Can Stores Refund To A Different Card

The last time that you returned something to a store, the chances are that they asked to see your method of payment. In particular, purchases made with credit and debit cards usually involve a refund issued to that card. And while a store clerk can technically issue a refund to a different card or give the cardholder cash, the chances are that they won’t.

Let’s take a look at the reasons why merchants generally won’t refund to a different card.

Technically, it’s possible

As The Points Guy says, refunding a different card is possible. At the most basic level, a credit card refund is a negative dollar charge placed on the card. The process is essentially the same, with a card swiped or inserted into the terminal to process a POS transaction or using the same acceptance system as your mail order payments.

However, refunding a different card from the original purchase is frowned upon, and emergent will likely only do it if there’s no other way to finish a return transaction.

Why refunding to a different card is a bad idea

There are many reasons why stores will generally refuse to issue a refund to a different card than the one used for the purchase. Some involve accounting, while others protect their merchant accounts and prevent losses.

There is potential for fraud

Perhaps the biggest reason merchants will not refund to a different card is the potential for fraud. For instance, a customer could buy something with a stolen credit card and then try to get a refund with a different card. If the fraudster receives a refund with the same stolen card, then the customer whose identity was stolen gets their money back.

On the other hand, is the fraudulent purchase is refunded to a different card, then the fraudster profits from the return. Worse, the merchant may lose their money twice — once when they give the fraudulent refund and again when the cardholder issues a chargeback.

It’s harder to track the money

A transaction report is generated for the merchant when a customer pays with a credit card. Typically, the transactions will show up on the merchant account statement at the month’s end, including payments and returns.

Typically, a purchase made and returned in the same statement cycle will show both transactions, which add up to zero. If the return happens later, the merchant’s accounting software will still be able to match the credit and debit transactions.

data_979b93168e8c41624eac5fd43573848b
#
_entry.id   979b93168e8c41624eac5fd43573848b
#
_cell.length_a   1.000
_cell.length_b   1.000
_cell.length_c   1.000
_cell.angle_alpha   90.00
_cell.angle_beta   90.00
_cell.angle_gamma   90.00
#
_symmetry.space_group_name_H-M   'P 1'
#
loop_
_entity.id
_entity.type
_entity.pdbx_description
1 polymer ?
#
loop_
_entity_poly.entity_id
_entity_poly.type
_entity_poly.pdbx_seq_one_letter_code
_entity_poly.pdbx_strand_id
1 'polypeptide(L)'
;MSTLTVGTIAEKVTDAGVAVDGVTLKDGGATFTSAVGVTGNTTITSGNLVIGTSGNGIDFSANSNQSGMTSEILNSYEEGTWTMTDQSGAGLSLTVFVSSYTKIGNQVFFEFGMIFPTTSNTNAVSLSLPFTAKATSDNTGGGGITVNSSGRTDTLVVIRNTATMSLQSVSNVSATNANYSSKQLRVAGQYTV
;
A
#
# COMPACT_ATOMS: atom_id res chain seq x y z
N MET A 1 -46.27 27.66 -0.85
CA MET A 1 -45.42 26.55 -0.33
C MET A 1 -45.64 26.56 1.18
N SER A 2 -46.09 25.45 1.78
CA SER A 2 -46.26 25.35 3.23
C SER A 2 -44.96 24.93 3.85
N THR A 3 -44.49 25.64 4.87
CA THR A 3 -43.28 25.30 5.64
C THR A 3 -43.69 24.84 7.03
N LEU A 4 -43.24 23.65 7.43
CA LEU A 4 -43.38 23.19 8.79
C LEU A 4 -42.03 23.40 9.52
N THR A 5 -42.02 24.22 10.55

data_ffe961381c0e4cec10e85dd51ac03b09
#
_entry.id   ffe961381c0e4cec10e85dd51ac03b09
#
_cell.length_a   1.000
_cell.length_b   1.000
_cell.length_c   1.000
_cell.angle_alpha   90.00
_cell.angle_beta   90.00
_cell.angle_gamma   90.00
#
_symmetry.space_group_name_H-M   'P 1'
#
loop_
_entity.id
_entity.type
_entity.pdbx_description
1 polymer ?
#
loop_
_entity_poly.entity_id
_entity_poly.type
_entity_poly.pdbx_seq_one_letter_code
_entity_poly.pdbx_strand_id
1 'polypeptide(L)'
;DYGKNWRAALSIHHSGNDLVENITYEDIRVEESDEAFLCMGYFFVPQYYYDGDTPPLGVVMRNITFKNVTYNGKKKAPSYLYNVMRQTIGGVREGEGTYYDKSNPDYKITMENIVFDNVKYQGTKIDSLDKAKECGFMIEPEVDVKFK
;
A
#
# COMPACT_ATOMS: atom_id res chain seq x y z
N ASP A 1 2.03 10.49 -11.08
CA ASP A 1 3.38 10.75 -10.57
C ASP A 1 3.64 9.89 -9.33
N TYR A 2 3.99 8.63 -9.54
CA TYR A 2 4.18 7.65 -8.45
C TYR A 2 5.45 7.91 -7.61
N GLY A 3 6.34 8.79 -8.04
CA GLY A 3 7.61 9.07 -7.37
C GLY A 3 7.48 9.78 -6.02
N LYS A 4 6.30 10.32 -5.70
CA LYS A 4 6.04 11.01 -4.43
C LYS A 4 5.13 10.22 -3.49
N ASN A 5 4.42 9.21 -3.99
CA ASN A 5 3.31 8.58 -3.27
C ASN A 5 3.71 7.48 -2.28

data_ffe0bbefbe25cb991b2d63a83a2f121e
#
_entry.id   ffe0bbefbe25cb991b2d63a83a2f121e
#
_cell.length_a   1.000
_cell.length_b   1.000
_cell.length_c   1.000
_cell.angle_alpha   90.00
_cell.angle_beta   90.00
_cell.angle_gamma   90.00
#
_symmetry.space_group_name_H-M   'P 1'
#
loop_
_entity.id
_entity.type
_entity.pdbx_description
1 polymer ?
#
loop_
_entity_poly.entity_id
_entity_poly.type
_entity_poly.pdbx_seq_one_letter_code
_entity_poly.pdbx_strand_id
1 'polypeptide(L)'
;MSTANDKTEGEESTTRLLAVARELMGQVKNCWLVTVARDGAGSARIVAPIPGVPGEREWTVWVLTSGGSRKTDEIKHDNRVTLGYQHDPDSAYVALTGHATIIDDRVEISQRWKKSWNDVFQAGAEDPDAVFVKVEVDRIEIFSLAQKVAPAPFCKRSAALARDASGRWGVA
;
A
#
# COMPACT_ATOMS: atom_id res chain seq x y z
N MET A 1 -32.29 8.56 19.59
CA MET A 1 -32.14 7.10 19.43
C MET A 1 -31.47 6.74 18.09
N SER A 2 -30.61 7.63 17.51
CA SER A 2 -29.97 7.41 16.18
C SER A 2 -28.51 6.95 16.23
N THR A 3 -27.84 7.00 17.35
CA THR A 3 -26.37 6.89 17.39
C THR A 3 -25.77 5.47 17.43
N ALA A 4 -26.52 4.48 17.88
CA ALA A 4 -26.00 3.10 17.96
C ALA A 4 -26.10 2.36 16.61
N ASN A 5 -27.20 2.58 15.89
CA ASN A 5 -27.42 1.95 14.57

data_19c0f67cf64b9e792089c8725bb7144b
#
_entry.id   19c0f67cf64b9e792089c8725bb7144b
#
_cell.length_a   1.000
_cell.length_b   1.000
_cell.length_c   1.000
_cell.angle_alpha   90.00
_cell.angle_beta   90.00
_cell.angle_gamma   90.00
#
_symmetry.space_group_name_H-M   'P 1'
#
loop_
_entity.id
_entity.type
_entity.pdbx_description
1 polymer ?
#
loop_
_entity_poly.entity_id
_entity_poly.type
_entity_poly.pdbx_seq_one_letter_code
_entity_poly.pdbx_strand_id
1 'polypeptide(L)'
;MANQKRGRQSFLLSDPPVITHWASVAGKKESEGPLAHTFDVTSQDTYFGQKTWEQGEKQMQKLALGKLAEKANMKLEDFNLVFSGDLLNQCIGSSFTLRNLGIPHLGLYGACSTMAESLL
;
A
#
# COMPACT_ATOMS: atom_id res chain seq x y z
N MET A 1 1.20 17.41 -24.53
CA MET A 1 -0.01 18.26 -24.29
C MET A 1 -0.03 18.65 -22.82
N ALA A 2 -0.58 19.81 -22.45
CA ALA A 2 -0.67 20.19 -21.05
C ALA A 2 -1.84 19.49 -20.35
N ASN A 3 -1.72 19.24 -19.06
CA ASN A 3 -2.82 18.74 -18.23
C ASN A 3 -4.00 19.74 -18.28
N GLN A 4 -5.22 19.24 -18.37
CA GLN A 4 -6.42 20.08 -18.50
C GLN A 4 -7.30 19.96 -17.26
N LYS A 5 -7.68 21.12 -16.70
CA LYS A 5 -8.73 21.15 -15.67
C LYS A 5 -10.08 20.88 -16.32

Why does this matter? Not only does having matching transactions make accounting easier, but it also means that a merchant can confirm that they’ve given a refund for a purchase. Then, if there is a dispute later, it’ll be easier for the merchants to avoid losing their money twice.

Credit card companies discourage the practice

There are a couple of reasons for this. Perhaps the biggest one is the potential for fraud, which we’ve already talked about. But the other reason has to do with rewards points and loyalty bonuses.

Normally, customers who buy something on their credit card and then return it will lose any credit card points. That’s because those points or rewards come from the merchant fees charged to a business; without those fees, the bank can’t pay out the rewards.

It may be against the merchant agreement.

Finally, many merchant agreements restrict or prohibit crediting a different card from the one used. For instance, in the case of Visa, you may be able to use another card for the refund if the merchant account refuses to refund the original card. However, this is a rare occurrence.

Final thoughts

It is possible to refund the purchase price to a different card. However, this is a bad idea for the merchant in almost every case. And while merchant agreements may allow such refunds under limited circumstances, most stores won’t do it even then. Instead, they’ll give a merchant credit.

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